On July 20, 2016, the American Civil Liberties Union filed a class-action lawsuit, on behalf of several refugees from Somalia, Sudan, the Democratic Republic of Congo, Burma, and Nepal, against the Lancaster School District. In this class-action suit, the ACLU alleged that the District denied the refugees their rights to equal educational opportunities and meaningful public education by turning away older student refugees or enrolling the students in a privately run alternative school. The ACLU allege that this alternative school was operated in the fashion of a disciplinary facility rather than an educational institution. On behalf of the students, the ACLU alleged violations of the Equal Education Opportunity Act, violations of Title VI of the Civil Rights Act of 1964, violations of due process, and violations of equal protection.
The ACLU specifically alleged that the Lancaster School District failed to enroll the refugee students in the District’s traditional public high school and instead funneled these refugee students to an alternative high school run by a private company. The ACLU alleged that the private company itself described the school as an institution for students with academic and attendance problems, second chance students, and students who had lost their way. Further, the ACLU alleged that the student to teacher ratio was far higher at the alternative high school in comparison to the traditional high school. Notably, according to the ACLU, 92% of the teachers at the traditional high school were classified as highly qualified teachers and none of the classes at the alternative high school were taught by highly qualified teachers.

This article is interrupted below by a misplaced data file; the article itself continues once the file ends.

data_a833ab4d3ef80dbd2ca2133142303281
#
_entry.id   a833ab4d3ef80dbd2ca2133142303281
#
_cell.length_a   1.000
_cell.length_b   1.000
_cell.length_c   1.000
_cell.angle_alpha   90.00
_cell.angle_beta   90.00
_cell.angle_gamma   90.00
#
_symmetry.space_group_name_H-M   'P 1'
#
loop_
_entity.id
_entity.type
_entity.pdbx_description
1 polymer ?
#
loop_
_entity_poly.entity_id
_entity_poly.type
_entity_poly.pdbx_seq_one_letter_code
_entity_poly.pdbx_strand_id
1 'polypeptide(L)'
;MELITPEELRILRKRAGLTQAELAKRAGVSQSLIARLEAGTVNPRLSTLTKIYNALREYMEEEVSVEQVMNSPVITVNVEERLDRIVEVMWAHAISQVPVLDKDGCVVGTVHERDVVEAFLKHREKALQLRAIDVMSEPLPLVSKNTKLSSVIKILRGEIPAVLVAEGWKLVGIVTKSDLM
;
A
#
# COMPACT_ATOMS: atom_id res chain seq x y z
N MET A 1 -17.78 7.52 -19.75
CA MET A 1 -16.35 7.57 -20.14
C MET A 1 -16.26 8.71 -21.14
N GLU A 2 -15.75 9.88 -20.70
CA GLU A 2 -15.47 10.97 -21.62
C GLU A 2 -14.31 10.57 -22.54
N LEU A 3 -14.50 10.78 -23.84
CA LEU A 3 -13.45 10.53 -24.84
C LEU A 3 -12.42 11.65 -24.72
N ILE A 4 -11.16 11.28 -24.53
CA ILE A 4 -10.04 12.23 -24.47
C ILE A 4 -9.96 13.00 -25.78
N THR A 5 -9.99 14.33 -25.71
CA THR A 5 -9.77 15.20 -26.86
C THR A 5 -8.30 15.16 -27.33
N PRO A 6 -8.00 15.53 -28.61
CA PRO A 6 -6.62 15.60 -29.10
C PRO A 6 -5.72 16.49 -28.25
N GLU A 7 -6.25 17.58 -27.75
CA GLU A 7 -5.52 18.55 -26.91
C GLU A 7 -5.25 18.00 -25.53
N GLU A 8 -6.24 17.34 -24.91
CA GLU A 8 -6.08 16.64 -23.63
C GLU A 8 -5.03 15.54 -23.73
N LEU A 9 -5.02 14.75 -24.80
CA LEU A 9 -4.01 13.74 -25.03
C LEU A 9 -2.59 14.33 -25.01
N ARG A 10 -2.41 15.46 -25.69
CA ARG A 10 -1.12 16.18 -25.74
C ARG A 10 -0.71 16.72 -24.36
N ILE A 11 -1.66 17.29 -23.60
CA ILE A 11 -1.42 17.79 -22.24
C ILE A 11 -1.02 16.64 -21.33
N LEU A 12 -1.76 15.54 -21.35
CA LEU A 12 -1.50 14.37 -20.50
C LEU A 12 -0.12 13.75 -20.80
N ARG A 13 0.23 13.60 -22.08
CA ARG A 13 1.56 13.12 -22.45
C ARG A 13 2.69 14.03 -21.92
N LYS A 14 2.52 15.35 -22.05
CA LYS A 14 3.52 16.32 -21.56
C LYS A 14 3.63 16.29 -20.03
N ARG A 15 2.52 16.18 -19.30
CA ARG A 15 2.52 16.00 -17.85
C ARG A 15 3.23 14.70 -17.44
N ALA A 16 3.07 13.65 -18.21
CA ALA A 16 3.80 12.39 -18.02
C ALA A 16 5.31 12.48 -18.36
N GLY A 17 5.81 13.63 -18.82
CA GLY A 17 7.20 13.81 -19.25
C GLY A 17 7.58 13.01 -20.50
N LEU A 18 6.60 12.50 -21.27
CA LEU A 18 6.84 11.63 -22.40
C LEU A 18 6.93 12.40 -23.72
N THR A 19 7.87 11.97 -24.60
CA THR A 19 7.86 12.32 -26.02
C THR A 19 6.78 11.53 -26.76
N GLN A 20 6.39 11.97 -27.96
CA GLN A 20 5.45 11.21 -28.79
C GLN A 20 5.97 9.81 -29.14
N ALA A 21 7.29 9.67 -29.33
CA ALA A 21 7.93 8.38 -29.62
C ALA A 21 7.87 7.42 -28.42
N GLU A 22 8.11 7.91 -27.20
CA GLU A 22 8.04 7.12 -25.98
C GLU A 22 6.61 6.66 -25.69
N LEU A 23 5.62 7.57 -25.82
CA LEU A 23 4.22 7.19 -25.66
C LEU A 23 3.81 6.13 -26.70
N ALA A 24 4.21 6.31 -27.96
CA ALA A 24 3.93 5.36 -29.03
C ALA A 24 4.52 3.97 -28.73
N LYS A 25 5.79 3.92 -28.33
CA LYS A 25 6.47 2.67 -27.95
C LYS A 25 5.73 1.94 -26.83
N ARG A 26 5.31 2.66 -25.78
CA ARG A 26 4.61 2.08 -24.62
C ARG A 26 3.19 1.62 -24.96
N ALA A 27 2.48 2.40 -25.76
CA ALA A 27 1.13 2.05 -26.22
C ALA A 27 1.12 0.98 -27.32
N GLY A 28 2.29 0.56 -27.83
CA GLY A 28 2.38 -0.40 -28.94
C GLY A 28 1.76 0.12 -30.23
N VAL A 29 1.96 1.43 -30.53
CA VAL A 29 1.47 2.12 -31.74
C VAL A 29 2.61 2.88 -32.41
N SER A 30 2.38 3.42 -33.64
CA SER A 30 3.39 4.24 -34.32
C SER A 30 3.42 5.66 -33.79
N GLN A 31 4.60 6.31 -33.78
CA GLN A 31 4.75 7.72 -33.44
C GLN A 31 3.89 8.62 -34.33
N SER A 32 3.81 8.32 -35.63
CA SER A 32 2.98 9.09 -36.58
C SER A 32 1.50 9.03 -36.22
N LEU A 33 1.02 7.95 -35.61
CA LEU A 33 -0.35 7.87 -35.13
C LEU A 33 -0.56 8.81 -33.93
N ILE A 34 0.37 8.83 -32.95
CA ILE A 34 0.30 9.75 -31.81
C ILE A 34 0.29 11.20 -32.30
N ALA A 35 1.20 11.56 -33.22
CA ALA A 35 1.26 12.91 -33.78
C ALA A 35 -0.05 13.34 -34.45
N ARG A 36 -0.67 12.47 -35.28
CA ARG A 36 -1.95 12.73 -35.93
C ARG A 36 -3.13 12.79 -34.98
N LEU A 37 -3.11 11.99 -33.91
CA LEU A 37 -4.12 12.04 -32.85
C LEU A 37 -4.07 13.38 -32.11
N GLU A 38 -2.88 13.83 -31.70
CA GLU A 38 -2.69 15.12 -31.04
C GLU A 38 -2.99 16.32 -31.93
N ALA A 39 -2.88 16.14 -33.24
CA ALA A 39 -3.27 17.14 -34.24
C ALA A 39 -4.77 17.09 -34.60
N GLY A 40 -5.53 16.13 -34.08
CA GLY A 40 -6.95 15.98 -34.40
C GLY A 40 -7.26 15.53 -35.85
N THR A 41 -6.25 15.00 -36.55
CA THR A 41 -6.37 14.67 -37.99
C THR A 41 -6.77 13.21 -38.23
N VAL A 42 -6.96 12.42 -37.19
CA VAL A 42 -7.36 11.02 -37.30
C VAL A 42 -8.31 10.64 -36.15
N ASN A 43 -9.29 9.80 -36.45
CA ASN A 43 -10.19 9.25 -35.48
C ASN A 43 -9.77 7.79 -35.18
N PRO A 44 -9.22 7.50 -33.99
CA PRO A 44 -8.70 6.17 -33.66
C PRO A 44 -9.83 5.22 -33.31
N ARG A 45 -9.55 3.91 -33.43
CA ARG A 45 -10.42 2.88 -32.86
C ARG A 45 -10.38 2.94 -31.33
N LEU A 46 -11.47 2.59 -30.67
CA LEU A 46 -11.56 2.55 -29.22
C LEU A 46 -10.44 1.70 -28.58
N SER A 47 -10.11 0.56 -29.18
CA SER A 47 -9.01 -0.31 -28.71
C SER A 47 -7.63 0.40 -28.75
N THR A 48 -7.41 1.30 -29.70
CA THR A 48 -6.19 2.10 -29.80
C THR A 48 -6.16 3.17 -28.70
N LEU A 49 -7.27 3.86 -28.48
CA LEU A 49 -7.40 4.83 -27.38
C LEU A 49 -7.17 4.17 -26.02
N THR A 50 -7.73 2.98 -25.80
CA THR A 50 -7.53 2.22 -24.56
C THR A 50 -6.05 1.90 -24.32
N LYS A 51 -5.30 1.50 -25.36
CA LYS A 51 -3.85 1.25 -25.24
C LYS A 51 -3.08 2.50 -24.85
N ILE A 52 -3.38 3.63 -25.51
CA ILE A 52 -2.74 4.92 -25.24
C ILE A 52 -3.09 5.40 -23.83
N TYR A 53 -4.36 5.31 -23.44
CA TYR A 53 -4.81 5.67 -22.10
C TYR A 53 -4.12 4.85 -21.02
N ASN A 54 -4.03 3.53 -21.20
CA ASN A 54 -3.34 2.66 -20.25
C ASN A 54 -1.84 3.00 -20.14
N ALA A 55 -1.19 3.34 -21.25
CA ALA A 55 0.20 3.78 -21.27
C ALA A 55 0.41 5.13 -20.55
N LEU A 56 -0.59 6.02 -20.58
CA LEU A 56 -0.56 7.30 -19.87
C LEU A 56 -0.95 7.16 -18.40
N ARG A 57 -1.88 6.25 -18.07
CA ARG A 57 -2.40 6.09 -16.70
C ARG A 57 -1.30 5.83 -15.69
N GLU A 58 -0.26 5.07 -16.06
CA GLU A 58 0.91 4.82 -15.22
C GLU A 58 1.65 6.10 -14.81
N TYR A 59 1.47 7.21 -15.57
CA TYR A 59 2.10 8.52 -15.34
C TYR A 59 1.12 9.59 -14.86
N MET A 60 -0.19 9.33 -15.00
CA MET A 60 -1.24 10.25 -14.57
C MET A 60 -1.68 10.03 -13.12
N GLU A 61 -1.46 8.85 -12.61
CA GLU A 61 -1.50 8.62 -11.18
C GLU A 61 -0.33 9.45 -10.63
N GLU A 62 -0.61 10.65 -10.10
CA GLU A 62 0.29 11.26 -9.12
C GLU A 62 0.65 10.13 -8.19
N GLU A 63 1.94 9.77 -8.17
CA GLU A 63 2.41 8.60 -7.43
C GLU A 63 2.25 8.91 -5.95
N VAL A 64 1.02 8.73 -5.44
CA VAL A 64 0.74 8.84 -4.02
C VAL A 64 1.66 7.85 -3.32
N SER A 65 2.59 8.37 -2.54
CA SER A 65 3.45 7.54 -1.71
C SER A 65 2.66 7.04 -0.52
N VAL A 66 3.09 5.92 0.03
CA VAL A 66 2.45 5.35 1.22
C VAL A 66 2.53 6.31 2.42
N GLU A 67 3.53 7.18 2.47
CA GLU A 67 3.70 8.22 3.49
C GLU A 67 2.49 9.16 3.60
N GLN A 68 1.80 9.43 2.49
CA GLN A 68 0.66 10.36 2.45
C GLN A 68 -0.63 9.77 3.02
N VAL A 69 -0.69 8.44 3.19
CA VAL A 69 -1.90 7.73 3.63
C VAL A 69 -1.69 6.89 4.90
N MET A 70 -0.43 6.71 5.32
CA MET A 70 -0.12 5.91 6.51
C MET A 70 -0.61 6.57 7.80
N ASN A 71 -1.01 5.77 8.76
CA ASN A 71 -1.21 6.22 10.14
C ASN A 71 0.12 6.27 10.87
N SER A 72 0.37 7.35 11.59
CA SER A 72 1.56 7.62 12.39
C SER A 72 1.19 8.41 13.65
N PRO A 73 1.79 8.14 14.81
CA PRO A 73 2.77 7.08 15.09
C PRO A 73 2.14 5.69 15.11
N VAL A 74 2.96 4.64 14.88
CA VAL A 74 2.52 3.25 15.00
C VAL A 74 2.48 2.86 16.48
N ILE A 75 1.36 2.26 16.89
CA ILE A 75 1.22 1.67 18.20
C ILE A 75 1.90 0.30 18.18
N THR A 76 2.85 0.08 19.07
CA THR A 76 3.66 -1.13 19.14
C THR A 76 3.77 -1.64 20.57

Under Pennsylvania law, every individual aged 6 through 21 has the right to a free, public education in that individuals’ School District of residence. The Pennsylvania Public School Code states that a child’s right to be admitted to school may not be conditioned on the child’s immigration status and a school may not inquire regarding the immigration status of the student as part of the admissions process. The Pennsylvania Public School Code further states that every School District shall provide a program for each student whose dominant language is not English for the purpose of facilitating the student’s achievement of English proficiency. School Districts must also be cognizant of the mandates of Title VI and the Equal Education Opportunity Act, which prohibit recipients of federal financial assistance from discriminating against individuals on the basis of, among other things, national origin. The Equal Education Opportunity Act further prohibits states from denying equal educational opportunities to individuals due to the failure of an educational agency to take appropriate action to overcome language barriers that impede equal participation by its students in its instructional programs.
The status of refugees and immigrants to the United States, both illegal and legal, has been a contentious topic of debate during this recent election cycle. In spite of personal political beliefs, school directors need to be cognizant of both federal and state laws guaranteeing education to their Districts’ residents whatever their immigration or residency status may be. Should questions arise as to your District’s obligation to provide educational services to immigrant or refugee students, please contact Maiello Brungo & Maiello and we will analyze your obligations under applicable federal and state laws to avoid the possibility of similar litigation.